We also thought that in order to address an issue leading to absolute distance perception, it would be important to use the free gaze condition, and to present stimuli at behaviorally different distances from the animals. However, free eye movements, together with the long trials required, could produce a substantial level of unpredictable noise. As a result, the probability of finding neurons with preference to absolute depth looked rather unlikely. Even assuming that such neurons do exist, the shifts of the peaks of their tuning curves could be strongly influenced by the noise, and it would be difficult to decide to what extent the observed shifts still can be considered as belonging to units with constant responses to particular depth. Fortunately, the classical visual cells with selectivity to particular spatial frequencies of the stimuli helped us to solve this problem, and to validate our method of visual stimulation in free gaze conditions. If our method was reliable, after replacement of one grating with another with twice higher spatial frequency, the distance from the response maximum to the visual stimulus should be halved. We found a reasonably large population of cells with such responses, which demonstrated that our method of stimulation let us reproduce the well known properties obtained previously in perfectly controlled conditions of stimulation. It also allowed us to estimate the level of noise produced by the free gaze condition in our experiments. Any scatter around the geometrically predicted position of the maximums of these classical neurons could be caused by noise only, which presumably had comparable values for all cells recorded in these experiments. Thus, if the scatter of peak locations for neurons with constant maximums was equal to or less than the scatter observed for neurons with shifting maximums, one could conclude that neurons with constant maximums really do exist. This is what we observed in our experiments. Looking at standard deviations for mean values of shifts for these two groups of neurons (Figures 5 and 9), one can see that the scatter for neurons with constant maximums was even less than the scatter for neurons tuned to spatial frequencies.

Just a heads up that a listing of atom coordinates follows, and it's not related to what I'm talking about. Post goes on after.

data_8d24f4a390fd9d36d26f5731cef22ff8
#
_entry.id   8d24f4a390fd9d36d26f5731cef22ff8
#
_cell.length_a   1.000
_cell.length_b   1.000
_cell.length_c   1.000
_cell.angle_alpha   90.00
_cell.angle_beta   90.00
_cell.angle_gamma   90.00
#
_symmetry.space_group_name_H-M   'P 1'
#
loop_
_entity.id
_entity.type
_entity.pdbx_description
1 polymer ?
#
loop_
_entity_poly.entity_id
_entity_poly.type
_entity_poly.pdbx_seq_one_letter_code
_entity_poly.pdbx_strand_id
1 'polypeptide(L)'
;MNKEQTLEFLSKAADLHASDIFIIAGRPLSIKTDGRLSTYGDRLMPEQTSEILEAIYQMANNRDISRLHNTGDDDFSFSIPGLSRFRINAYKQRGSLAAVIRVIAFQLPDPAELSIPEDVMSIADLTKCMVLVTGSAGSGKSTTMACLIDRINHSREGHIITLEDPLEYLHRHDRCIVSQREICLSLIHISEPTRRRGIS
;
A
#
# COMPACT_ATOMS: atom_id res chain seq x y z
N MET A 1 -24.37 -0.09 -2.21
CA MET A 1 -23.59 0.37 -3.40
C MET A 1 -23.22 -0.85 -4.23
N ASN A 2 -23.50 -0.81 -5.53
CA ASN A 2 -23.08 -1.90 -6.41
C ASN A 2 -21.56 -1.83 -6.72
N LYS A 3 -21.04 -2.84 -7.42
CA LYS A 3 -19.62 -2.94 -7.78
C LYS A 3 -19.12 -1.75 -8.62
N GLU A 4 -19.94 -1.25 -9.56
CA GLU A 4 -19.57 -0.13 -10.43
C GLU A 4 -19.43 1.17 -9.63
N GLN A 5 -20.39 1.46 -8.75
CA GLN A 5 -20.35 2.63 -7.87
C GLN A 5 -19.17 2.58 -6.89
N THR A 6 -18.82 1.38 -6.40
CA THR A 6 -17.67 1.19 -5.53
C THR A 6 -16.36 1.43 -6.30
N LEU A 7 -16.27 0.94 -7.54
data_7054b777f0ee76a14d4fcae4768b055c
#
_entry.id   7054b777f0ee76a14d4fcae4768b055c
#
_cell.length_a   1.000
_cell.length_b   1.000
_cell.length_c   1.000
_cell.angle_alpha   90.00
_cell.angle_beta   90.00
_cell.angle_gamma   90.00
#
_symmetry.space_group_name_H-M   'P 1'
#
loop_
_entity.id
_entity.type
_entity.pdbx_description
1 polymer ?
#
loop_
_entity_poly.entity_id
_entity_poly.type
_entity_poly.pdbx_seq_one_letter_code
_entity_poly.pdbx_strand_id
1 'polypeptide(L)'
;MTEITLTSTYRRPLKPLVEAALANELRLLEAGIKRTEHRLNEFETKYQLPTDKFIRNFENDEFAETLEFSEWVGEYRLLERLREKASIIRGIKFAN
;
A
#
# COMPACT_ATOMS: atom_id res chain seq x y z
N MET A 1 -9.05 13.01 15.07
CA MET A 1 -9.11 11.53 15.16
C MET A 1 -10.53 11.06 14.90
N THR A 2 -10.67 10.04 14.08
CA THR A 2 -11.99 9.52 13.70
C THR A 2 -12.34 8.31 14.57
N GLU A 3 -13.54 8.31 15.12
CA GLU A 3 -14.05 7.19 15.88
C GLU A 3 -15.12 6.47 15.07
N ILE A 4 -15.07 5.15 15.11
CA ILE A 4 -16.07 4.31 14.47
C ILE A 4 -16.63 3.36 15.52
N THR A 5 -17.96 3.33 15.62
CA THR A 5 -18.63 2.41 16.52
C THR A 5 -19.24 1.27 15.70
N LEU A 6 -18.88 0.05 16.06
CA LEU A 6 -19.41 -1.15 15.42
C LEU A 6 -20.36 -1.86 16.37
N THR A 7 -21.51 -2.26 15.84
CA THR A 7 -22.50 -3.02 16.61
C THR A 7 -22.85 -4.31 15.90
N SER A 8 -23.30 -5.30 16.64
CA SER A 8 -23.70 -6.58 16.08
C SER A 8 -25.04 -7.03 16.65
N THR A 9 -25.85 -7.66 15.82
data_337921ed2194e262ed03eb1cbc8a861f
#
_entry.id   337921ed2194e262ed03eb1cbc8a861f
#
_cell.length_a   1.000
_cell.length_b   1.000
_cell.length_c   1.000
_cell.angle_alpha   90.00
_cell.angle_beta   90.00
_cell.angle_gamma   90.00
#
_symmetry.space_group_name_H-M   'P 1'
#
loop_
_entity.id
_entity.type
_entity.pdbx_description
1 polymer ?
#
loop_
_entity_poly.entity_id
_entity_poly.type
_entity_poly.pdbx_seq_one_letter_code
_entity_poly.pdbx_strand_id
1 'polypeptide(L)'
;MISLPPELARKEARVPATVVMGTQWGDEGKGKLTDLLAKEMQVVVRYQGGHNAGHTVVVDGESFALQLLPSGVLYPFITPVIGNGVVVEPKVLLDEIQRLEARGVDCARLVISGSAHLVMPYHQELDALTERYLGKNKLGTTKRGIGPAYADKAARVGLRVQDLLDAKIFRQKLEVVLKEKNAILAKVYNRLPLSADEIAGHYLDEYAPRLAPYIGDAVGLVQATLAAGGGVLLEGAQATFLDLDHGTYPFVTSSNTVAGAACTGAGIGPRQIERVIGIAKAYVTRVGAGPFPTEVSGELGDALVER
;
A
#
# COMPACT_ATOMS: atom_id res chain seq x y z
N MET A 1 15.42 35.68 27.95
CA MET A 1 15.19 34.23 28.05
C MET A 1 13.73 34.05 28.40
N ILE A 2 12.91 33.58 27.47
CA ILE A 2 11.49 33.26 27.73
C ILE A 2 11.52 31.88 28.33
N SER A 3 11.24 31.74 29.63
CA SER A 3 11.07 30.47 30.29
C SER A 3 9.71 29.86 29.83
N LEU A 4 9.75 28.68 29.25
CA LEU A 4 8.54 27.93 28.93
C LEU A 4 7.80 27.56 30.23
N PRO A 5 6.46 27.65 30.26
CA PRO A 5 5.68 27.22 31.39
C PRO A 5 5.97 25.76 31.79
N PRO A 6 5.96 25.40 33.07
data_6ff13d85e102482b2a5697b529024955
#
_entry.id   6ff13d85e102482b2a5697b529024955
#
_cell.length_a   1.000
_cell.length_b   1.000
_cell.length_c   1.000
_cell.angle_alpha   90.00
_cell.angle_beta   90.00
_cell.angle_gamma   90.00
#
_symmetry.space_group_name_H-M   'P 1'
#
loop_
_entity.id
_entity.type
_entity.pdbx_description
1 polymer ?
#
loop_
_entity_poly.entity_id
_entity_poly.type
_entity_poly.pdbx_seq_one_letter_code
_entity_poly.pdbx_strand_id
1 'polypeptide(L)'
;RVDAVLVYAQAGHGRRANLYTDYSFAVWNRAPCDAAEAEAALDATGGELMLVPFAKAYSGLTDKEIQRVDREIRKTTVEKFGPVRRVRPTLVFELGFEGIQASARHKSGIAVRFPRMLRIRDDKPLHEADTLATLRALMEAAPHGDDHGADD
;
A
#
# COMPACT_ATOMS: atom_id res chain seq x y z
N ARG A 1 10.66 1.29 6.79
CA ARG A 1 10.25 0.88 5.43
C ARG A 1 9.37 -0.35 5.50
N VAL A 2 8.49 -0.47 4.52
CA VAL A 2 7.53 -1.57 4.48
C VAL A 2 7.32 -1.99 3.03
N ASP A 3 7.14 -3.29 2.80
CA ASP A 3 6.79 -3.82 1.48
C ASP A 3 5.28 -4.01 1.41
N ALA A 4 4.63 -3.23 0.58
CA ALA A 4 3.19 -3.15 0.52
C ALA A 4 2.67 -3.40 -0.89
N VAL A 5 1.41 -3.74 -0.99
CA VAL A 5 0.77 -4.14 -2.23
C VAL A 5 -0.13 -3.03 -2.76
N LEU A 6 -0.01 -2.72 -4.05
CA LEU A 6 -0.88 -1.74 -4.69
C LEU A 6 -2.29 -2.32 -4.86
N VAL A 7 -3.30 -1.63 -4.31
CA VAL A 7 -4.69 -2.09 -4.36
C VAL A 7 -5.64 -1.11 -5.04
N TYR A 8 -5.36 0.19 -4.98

Figures 5 and 9 demonstrate that shift distributions, instead of having a single cluster of shifts randomly scattered around the 100% shift position, created two clear and non-overlapping clusters. This is probably the strongest argument in favor of the presence of neurons with preference to absolute depth in the primary visual cortex. One cluster was centered close to the predicted position of 100% shift, and the other was close to 0% shift. It is not likely that such a separation could occur by chance in all four cats studied.
Importantly, we also found that positions of tuning curve maximums obtained from neurons with constant maximums were not randomly distributed along the trajectory, but were again grouped in clusters (Figures 7, 10, and 12). The clustering of the maximums along the depth scale is another indication of existence of some order, which fits well with the mechanism of depth coding discussed in the next section.
Hypothetical Mechanism of Absolute Depth Coding in the Cerebral Cortex
Our results show the presence of neurons tuned to absolute depth in the cat primary visual cortex. Looking at the shapes of the spike density curves obtained for the neurons with constant maximums (Figures 4B, 6, and 8A,B), one can see that this tuning is not sharp, and positions of maximums of these tuning curves are grouped in some clusters (Figures 7, 10, and 12). As a result, the obtained profiles of the activity curves of these neurons can strongly overlap along the depth axis.
This lets us assume that the mechanism of depth coding used at the final stages of visual processing, when objects are represented in the absolute depth coordinates, may resemble the mechanism known for color coding. Perception of multiple color hues is based on estimation of relative excitations of a limited number of color selective cones (only three for most humans), which are also broadly tuned to wavelengths and have strongly overlapping tuning curves. When excitation of these cells changes in response to changing of the illumination level, their relative activities stay more or less the same, thus providing invariant color perception.
The mechanism of depth coding could be based on the same principle. This hypothetical mechanism is schematically shown in Figure 11. This figure shows spike density curves of two neurons with constant maximums at different distances from the eye to the screen. The tuning curve of the first cell is represented by the solid line and that of the second cell by the dashed line. These two neurons fire in response to two visual stimuli having different spatial frequencies (1F and 2F). Tuning curves in responses to the 1F grating are shown in blue and responses to the 2F grating in red.
FIGURE 11. Proposed mechanism of absolute depth coding. Solid lines represent supposed responses to 1F and 2F gratings of one neuron with constant maximum; dashed lines represent responses of another such cell. Blue curves show activity during presentation of the grating with low spatial frequency (1F); red curves – grating with spatial frequency 2F. Explanations are in the text.